Friday, November 19, 2010

Diane Arbus

Arbus was a photographer from the 1940’s to the 60’s.

She came to be known as “The Photographer of Freaks” due to her, sometimes controversial, subject matter of dwarfs, giants, transvestites,nudist, and circus performers.

Her work inspires me because not only do I love her portraits, but also I’m attracted to the sense of honesty and truth in her images. The subjects are not acting like something they aren’t, they are not shown in an unrealistic way, they are portrayed as honest portraits and come across as somewhat shocking, and abrupt imagery. I enjoy the truth that comes through, especially when I have to look twice at the image, or when the image instantly conveys an emotion.

Arbus chose to use black and white photography for her work. I really feel like this takes them a step away from reality while still being understood as the truth. If they were in color some of the images might be to shocking to look at, and the black and white takes us away from the bluntness of some of the subject matter. (for example see image 1)

Sadly Arbus took her own life due to struggles with depression in 1971.* The next year she became the first photographer to have photographs displayed in Venice Biennale*. (Fun fact: There is a fictional movie about Arbus titled Fur, and Nic

ole Kidman played Arbus.)

Arbus’ work now sells at auction for hundreds of thousands of dollars. For example her image Child with Toy Hand Grenade in Central Park sold for $408,000* in 2005. Her work continues to be an inspiration to me, and I can only hope that one day maybe my work will sell for that much. Wouldn’t that be great… I could get another MINI. :)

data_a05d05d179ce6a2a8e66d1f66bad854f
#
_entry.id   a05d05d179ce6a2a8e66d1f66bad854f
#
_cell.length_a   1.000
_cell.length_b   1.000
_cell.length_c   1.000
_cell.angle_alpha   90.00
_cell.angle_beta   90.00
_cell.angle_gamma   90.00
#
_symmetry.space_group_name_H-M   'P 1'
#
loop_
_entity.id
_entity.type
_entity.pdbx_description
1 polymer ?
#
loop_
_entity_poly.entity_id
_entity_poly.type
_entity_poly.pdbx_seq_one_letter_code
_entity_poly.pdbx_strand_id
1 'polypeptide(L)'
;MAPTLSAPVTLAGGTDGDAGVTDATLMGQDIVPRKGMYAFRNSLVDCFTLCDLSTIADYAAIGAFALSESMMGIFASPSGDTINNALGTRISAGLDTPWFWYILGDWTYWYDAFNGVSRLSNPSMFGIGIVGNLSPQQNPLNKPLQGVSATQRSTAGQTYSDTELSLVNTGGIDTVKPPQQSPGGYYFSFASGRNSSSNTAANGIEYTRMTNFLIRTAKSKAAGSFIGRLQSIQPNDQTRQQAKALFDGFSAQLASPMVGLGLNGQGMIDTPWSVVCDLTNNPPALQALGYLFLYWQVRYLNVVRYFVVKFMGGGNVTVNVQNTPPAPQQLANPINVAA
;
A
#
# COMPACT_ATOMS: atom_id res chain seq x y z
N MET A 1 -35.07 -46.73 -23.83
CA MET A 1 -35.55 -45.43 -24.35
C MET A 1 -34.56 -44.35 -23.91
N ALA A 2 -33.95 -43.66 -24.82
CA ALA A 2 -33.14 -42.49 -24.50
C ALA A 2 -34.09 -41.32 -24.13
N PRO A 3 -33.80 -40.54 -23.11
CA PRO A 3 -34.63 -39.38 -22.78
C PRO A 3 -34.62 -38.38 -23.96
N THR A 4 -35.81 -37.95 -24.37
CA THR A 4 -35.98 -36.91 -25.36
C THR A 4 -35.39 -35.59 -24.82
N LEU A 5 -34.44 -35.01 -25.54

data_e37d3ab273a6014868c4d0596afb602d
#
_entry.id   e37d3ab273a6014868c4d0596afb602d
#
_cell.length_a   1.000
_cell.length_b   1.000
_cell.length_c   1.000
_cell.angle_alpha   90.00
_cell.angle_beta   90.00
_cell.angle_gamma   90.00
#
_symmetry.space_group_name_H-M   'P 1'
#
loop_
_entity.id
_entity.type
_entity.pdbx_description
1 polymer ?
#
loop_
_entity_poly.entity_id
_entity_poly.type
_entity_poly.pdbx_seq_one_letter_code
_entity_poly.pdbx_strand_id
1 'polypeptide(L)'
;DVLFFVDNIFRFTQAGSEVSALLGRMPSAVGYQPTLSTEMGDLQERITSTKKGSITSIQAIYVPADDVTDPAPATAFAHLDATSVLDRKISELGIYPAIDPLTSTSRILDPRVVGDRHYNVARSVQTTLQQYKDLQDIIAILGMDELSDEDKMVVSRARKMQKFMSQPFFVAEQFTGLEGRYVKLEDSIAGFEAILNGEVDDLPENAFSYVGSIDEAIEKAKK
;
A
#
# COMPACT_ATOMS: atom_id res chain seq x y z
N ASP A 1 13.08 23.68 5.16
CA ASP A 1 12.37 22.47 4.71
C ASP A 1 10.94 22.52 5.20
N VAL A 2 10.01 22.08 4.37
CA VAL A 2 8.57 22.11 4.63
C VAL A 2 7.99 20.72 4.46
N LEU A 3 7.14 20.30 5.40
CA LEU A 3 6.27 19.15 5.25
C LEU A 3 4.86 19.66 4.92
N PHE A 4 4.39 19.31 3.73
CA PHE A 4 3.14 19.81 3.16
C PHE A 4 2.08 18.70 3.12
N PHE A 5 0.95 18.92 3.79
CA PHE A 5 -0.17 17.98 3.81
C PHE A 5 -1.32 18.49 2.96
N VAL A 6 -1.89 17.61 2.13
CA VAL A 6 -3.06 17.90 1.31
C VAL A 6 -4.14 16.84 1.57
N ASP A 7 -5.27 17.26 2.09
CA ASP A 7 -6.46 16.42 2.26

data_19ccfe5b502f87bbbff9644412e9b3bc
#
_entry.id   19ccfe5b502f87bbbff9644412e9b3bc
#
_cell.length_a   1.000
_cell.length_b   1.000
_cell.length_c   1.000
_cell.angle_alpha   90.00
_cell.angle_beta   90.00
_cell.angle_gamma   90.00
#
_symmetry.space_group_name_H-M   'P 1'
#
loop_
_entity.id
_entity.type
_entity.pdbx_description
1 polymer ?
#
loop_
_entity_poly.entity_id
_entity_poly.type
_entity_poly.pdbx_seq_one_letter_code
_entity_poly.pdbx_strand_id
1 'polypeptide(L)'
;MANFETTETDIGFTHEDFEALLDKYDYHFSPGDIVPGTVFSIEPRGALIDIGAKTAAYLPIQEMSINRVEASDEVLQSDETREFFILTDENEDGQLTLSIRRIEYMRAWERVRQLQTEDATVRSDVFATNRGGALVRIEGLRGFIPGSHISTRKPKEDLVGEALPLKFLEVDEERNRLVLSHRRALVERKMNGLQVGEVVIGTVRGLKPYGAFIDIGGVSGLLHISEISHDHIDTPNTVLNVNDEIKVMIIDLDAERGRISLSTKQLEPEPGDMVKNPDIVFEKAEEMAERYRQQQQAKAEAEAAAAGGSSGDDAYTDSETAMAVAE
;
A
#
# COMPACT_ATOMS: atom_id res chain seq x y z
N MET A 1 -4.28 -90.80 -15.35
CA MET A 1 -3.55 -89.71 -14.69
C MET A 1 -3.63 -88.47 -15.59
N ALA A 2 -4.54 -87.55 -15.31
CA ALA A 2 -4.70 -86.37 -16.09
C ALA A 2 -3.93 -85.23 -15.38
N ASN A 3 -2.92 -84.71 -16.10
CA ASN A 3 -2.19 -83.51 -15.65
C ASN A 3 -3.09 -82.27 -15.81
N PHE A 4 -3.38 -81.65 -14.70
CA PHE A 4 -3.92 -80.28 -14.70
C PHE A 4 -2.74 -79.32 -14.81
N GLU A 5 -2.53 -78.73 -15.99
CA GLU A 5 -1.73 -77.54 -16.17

Image 1: "leafed" see original work

· some information taken from:

· Images taken from:


Earl Grey said...

Kelsey, What do you think about the possibility that, because she focused on marginalized populations, she in turn may have "used" or "manipulated" them? Also, what are your thoughts on her privileged position? She was from a very wealthy, established New York family -- very different from the class of individuals she often portrayed.

Check out this video clip that begins with Diane Arbus' daughter's reflections:

Prof. Darrell Kincer said...

I have strong reservations related to the idea that her photographs were "honest" and "truthful." What makes her work so controversial, and perhaps in part well known, was the fact that she took many of her subjects out of context and presented a great deal of them in an unflattering or altered reality. Take for example the image you use at the beginning of this post of the child in Central Park. She photographed him until he became so frustrated with Arbus that he reacted in the manner she captured and later presented. If it is "truth," it is very selective "truth" indeed.

And if I'm correct, perhaps the main reason she shot in black and white is that Kodak's Kodachrome color film didn't become popular until the 1960's. She may have shot B&W out of pure availability.